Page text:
WOW look at the cost of 9mm in 1988, And this is not defensive ammo just regular hard ball
The Walther P-38 was developed as the replacement for the German Luger. It carried the same firepower an 8 round 9mm magazine and was made in both steel and aluminum frames. Known as a short recoil operated pistol it’s best known as the first breech locked double action pistol. It was said that ease of use and less complicated design won the Germans over. Though I would agree with ease of use over the Luger I am not sure about the less complication of design. The Walther P-38 in my honest opinion was right in line with other German designed pistols, over-complicated. For example, the P38 pistol has eleven small sized springs about twice that of the older P08 Luger pistol it replaced in service. It also had plenty of small parts and pins that were easy to lose during full disassembly, and a firing pin of intricate shape that was prone to breakage. In reference to the P-38 I would heed the warning of full disassembly should only be done by a certified gunsmith, this is due to parts being lost was well the firing pin safety cover and spring coming off during firing due to improper assembly. When reassembling always make sure the loaded chamber indicator is down a bit and not straight or the cover may not fit properly.
During this testing I noticed the double action trigger and the single action trigger was horrendous. I probably should not have expected much difference considering this was the first of it’s kind, breech locked double action. The double action pull weighed in at a very heavy 14 pounds on this pistol and the single action weighed in at 4 pounds. The safety performed flawlessly preventing firing while engaged as well as acting as a decocker giving the soldier the ability to carry the pistol with a live round in the chamber with the hammer down.
The Walther P-38 was delivered in many calibers 9mm, 380, 45acp including 22lr. The American Arms company completed a replica of the P-38 in a 22lr platform right down to the horrid trigger of a 14 1/2 pound double action trigger pull and a 4 pound single action pull.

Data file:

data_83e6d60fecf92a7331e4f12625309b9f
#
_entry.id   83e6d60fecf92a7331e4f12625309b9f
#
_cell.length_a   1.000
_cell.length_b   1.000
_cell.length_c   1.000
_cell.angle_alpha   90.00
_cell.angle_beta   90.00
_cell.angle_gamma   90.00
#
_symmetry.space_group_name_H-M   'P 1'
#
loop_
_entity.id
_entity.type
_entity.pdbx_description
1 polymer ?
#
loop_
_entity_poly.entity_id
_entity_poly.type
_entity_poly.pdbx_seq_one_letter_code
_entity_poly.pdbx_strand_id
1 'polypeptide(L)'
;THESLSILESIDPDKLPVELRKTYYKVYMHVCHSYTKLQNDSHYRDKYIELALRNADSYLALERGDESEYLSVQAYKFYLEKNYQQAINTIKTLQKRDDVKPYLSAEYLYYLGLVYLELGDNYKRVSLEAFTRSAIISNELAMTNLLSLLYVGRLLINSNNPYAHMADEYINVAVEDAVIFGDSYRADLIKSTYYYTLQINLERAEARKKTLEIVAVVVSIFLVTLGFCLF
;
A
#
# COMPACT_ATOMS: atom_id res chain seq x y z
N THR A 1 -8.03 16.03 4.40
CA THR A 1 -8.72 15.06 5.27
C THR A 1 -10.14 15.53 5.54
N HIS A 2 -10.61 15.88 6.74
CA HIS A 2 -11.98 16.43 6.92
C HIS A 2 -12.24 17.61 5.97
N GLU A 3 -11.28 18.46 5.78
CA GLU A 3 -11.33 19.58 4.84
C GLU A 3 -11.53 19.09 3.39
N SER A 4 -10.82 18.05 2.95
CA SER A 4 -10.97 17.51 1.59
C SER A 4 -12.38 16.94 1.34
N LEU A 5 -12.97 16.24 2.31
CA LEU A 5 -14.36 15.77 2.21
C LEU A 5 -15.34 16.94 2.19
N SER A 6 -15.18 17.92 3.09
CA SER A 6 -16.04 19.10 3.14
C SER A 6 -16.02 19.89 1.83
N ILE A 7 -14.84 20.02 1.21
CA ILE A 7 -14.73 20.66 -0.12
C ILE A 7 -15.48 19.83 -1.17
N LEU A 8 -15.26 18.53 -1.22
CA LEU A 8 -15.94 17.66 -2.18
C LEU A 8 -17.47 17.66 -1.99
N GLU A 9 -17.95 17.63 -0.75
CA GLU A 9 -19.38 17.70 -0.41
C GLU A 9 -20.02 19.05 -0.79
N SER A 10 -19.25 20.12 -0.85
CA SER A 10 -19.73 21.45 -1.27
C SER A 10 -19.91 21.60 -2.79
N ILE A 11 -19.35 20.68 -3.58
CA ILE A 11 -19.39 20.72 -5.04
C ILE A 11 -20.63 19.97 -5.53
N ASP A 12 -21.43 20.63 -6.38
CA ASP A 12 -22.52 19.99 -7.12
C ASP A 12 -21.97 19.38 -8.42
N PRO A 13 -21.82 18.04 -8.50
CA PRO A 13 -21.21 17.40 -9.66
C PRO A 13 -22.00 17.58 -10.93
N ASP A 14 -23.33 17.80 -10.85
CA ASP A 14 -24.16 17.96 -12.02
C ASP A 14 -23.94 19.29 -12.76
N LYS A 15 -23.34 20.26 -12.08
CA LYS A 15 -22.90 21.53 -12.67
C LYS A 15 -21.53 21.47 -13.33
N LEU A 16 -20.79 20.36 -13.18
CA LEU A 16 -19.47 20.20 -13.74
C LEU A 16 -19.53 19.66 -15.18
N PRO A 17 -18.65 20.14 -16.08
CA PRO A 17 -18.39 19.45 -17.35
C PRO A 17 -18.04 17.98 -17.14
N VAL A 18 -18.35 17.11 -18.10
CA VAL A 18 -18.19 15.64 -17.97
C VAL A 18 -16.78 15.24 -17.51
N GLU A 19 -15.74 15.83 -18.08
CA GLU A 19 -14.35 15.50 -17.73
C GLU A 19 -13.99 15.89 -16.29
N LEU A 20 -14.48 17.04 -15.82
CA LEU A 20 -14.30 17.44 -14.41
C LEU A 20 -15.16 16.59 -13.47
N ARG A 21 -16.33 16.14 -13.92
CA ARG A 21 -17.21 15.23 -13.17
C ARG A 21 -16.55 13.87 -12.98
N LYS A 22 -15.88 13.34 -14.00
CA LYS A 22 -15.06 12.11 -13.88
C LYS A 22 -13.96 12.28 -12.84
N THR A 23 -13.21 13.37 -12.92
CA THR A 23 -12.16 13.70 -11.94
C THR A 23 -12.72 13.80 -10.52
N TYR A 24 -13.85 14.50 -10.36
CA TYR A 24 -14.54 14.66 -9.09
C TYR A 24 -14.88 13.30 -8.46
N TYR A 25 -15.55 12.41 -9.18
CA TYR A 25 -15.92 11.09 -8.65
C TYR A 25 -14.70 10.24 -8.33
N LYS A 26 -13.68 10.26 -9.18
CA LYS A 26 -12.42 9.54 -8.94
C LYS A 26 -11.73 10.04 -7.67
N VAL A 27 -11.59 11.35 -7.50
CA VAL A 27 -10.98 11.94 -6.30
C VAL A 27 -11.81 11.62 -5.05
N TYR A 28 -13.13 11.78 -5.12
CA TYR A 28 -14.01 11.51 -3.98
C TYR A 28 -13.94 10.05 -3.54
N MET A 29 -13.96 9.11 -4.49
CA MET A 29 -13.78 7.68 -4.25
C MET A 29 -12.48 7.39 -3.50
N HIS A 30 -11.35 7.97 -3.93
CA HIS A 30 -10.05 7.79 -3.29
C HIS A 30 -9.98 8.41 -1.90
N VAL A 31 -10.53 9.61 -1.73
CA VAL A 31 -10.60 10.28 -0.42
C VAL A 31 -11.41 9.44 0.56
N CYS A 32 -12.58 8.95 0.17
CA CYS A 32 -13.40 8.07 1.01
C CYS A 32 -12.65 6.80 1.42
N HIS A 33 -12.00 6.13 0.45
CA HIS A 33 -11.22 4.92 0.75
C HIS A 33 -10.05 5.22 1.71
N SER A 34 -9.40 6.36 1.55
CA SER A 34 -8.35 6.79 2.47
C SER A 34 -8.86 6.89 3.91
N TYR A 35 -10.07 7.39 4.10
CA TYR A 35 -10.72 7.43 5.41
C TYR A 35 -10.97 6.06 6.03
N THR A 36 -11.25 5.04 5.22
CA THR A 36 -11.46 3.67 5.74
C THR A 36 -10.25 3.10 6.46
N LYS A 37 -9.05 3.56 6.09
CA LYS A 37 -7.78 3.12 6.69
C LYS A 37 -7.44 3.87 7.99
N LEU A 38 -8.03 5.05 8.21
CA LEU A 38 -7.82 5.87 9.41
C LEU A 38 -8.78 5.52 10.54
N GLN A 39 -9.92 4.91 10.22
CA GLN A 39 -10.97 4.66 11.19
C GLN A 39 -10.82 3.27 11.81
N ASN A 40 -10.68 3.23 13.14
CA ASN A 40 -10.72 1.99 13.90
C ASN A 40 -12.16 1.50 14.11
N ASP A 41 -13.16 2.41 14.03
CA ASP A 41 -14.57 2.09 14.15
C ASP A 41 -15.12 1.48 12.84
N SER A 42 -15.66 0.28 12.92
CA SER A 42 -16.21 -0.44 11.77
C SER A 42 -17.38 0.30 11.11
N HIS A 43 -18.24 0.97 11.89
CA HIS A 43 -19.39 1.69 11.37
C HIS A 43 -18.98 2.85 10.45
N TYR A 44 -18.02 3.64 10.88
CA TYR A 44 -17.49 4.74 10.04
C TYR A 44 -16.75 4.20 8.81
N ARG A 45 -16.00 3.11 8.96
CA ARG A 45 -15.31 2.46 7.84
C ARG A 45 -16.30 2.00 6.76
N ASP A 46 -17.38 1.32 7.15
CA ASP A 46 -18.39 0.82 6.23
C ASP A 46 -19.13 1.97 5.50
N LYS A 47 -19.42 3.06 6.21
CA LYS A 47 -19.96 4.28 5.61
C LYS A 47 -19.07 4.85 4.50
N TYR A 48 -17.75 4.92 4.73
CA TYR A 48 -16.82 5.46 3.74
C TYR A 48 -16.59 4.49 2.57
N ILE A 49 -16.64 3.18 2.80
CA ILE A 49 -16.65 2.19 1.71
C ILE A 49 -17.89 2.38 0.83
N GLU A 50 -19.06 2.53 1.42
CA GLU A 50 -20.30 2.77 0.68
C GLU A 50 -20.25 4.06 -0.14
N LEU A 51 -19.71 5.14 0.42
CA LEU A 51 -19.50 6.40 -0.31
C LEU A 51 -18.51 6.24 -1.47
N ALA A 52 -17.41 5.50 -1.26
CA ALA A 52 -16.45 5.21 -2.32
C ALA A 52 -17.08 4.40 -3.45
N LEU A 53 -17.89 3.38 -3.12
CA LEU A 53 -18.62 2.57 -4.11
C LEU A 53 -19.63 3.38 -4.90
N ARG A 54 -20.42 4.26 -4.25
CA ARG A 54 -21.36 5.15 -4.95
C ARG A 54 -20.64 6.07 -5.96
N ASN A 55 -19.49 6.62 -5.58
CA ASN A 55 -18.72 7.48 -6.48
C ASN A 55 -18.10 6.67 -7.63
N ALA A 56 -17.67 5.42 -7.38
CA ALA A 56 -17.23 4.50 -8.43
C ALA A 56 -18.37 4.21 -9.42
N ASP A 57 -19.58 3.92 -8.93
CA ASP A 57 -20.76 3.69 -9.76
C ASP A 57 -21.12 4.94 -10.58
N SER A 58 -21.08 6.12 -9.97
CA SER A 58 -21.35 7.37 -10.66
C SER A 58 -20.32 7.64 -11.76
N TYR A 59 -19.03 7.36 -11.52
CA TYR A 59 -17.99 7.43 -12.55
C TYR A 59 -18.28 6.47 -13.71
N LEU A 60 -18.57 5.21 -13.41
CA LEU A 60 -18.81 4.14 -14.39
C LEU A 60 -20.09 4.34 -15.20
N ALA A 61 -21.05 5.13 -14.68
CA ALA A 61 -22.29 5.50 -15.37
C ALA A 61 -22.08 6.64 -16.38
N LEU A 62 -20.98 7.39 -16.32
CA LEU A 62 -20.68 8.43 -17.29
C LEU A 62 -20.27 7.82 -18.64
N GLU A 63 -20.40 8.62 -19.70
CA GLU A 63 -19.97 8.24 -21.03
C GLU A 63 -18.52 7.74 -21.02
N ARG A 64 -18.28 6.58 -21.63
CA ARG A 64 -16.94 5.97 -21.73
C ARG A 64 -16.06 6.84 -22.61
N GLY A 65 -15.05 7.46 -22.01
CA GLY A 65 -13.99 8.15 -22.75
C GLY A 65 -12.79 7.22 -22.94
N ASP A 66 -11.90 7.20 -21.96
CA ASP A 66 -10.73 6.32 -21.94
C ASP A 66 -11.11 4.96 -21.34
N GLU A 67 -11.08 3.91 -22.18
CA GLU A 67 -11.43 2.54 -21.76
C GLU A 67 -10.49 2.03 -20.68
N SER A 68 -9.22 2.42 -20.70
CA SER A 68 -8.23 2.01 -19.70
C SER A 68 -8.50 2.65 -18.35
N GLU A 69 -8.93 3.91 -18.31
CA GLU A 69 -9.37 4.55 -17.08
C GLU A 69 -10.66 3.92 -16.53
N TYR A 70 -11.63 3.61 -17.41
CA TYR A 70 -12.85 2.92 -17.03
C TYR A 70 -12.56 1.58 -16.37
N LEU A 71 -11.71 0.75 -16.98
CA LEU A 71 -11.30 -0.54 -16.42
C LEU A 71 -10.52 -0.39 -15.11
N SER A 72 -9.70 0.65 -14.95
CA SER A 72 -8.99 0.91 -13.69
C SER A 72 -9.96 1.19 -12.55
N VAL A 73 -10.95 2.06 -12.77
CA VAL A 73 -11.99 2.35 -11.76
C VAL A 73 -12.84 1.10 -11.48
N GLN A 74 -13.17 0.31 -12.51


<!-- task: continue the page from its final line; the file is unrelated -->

While on the range taking notes and imagining what it was like to go up against these weapons as many of our family members did, I also found myself thinking about what it would be like as a German soldier utilizing either of these weapons.
As a German soldier both weapons were master craftsmanships for it’s time but I think I would have preferred the Walther P-38 over the German Luger simply because of it’s reliability. Both weapons were battlefield accurate for the simple sighting systems both utilized. As a range shooter I would much prefer the German Luger. It’s sleek lines, ergonomics and trigger makes me feel as one with this weapon which represents itself in the accuracy it’s capable of. As a collector The Luger is surely the more valuable of the two and will also gather many more looks on the range than the Walther P-38. As an American soldier facing either of these weapons was a tough task and those that did are the reason America enjoys its freedom today.
Thank you Darrell for loaning me such a nice specimen in your German Luger.